Now he uses his research skills to increase health-care opportunities for vulnerable and minority communities. He wants health-care professionals to be aware of the issues facing these groups and hopes this awareness will lead to reduced mortality rates and a better quality of life.
Though African-American male nurses are rare, Jones says he has not had many negative encounters with patients. Going to the femaledominated fi eld of nursing took some adjusting, but Jones has adapted. "When I did my initial clinical trials [in obstetrics and gynecology], I was a little uncomfortable in the beginning, but I felt much better after the fi rst or second time. On the other hand, some men prefer a male nurse, especially for things like having to insert a catheter into the penis."
The United States is suffering from a serious shortage of nurses; some hospitals are recruiting nurses from other countries. There are many reasons for this problem, according to Jones, including many pre-med students wanting the "fame" of being a doctor. Money is also an issue; like doctors, nurses also accumulate large student-loan debts, but do not make the same kind of money doctors do (though Jones admits, "You can do pretty well"). Another reason: a shortage of qualifi ed teachers. Nursing schools must limit their enrollment based on the number of teaching nurses holding a doctoral degree. "The hardest part about being a nurse is getting people to understand the amount of work involved and understanding the breadth of nurses' knowledge," says Jones. "Doctors sometimes consult with nurses about how to treat their patients because the nurses have more contact with the patient and understand what the person is going through. Nurses really do make a difference in peoples' lives."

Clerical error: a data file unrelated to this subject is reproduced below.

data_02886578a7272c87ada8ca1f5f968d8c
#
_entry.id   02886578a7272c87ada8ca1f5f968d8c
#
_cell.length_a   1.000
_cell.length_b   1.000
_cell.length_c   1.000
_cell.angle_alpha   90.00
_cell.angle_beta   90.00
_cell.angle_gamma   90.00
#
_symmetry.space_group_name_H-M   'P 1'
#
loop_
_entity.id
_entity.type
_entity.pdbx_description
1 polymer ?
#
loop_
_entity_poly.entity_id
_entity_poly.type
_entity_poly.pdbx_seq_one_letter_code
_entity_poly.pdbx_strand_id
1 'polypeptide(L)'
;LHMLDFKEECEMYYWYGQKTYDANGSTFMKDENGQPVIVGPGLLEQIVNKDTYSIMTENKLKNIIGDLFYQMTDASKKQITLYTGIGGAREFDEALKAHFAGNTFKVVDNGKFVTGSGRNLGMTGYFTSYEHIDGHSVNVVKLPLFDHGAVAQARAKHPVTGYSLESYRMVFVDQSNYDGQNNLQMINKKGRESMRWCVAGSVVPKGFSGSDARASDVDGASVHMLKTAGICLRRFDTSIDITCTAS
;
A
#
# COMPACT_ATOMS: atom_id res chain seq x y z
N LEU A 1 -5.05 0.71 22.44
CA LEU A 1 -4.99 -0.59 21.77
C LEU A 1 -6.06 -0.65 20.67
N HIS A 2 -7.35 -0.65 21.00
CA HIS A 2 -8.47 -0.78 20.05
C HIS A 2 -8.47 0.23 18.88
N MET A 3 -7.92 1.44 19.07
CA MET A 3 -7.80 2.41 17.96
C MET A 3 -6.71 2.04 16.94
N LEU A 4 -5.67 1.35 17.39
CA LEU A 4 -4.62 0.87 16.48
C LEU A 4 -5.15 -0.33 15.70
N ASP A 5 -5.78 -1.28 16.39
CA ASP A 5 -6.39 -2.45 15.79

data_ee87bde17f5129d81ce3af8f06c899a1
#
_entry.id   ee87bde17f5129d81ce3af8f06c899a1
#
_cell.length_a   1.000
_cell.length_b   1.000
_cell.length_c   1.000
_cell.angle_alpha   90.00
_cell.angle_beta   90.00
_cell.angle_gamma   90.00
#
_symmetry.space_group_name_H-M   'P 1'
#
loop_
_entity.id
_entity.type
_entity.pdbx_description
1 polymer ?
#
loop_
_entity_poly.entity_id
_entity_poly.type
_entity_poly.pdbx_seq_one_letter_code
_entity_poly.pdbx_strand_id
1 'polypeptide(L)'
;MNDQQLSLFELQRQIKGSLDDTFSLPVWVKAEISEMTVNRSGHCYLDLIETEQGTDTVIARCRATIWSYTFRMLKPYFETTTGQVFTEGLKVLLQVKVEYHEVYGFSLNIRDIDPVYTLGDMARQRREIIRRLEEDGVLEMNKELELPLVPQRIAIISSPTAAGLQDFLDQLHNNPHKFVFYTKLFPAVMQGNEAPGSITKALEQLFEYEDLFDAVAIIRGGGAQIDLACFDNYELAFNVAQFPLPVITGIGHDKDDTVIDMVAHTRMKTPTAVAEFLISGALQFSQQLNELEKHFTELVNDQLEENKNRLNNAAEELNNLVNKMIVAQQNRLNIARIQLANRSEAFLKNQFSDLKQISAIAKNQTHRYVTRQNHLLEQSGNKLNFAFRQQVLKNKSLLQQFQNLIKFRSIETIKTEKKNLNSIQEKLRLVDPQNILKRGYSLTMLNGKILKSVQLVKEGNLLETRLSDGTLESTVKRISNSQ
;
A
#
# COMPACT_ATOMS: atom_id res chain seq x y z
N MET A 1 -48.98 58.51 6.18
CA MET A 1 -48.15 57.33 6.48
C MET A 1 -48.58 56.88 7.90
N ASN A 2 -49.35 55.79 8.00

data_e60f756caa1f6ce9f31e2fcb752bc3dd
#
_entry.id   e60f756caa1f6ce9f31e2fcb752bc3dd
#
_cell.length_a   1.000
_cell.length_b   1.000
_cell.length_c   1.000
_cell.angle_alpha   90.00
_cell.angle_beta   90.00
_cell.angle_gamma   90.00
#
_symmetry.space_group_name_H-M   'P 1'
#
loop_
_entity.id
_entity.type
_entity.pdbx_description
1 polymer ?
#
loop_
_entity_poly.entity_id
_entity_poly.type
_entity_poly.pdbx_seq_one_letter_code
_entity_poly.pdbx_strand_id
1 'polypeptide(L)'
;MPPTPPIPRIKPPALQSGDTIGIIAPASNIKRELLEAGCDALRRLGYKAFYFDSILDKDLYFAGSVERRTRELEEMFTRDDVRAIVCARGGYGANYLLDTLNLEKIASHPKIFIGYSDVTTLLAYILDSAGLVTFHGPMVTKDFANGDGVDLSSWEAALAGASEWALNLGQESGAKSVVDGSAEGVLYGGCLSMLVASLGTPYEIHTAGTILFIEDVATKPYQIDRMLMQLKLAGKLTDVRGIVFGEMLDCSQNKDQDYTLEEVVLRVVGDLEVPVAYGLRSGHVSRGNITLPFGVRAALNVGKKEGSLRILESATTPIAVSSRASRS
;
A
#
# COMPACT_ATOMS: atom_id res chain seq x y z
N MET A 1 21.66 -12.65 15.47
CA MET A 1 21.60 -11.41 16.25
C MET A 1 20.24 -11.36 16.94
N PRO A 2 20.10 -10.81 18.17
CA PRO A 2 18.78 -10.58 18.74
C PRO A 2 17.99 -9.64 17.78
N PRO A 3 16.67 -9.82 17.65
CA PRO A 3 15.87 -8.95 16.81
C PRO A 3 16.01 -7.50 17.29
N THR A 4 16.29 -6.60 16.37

Soon Jones will decide where to work. Will he be a health-care consultant, a professor, or a researcher . or maybe a little of each? Regardless of the path he chooses, Jones knows there is one thing he will be doing: "I need to spread the idea of being able to get a PhD in nursing. There are some MDs here [at the University of Virginia] who didn't know you could get a PhD in clinical nursing research. I also want people to be more aware that being a male and being a minority does not preclude you from being a nurse." Randy Jones '98 is in high demand as one of the country's few African- American men with a doctorate.
Article by Cody Lowe